The repurposed space now offers a contemporary Modern Australian bistro menu where almost everything is made from scratch. Think kingfish ceviche or perhaps a hearty vegie curry made from fresh local produce served with coconut yoghurt and flat bread. Wash it down with some of the Hunter Valley’s best wines.
CALL FOR LATE CHECKOUT
From the Signal Box it’s a flat 10-minute stroll along the Market Street Lawn precinct home to The Kingsley, alternatively you can catch the Light Rail one stop from Queens Wharf to Civic Station.
Before you hit the sheets, make sure you call reception and ask for a late checkout in the morning.
MORNING WALK STARTING AT NEWCASTLE BEACH
Rise and shine and make for the Newcastle Beach, the start of the glorious six-kilometre Bathers Way. From The Kingsley, jump on the light rail stopping at Newcastle Beach.
Follow the footpath along the coastline, taking in rolling Pacific Ocean vistas, passing King Edward Park, Bogey Hole and the former Shepherds Hill military complex.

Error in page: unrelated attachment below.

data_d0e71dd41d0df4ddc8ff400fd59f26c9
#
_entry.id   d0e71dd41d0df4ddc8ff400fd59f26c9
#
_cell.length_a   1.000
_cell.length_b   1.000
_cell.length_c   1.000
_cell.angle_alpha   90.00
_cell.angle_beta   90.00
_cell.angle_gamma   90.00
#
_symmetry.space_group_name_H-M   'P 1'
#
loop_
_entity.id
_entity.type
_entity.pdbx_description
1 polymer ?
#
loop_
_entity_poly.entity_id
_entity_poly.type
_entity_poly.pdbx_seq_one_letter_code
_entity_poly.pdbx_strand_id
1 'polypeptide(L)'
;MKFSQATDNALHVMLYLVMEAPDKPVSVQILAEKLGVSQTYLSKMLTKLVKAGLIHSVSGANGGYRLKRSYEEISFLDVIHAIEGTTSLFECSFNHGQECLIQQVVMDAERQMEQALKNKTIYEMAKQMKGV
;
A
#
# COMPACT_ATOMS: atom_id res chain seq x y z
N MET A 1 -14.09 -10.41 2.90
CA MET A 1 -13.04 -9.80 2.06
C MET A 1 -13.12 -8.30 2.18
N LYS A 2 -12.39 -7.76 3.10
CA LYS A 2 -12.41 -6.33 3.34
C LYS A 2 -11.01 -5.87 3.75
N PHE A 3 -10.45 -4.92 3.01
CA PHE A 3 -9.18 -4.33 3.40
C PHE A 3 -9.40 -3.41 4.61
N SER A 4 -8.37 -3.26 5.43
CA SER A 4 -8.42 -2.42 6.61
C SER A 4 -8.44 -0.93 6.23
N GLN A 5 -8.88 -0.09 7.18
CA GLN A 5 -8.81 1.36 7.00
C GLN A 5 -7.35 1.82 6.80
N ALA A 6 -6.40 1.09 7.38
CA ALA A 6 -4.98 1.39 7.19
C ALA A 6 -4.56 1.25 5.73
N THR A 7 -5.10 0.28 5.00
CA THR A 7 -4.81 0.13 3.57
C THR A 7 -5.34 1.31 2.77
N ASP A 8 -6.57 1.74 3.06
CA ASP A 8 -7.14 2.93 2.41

MORNING WALK ENDING AT THE STEEL SILHOUETTES
Finish the walk when you see the steel silhouettes. No trip to Newcastle is complete without visiting this spectacular 450m walkway, that was built in 2015 to mark the centenary of the ANZAC landings at Gallipoli.
The steel silhouettes of soldiers are inscribed with the family names of almost 11,000 Hunter Valley servicemen and women who enlisted during World War One.
BRUNCH AND BOUTIQUES
Make your way to the popular Cooks Hill cafe, the Autumn Rooms. Choose the leafy rear courtyard or head upstairs overlooking the bustling streetscape where light pours through the windows. The menu ranges from dishes like ‘Morning Greens’ topped with a Cornucopia biodynamic egg or house made crumpets with poached pears, walnut praline and creme fraiche. Expect great coffee, award-winning tea (the ginger bread chai is a winner). If you’re feeling celebratory (you’re on holidays after all) order a Moscow Mule.
Afterwards browse Darby Street’s boutiques (explore Blackbird Corner, Abicus and Steel and Anchor to name but a few)
Check out and head home bidding adieu to Newy - till next time that is.
BOOK YOUR FLIGHT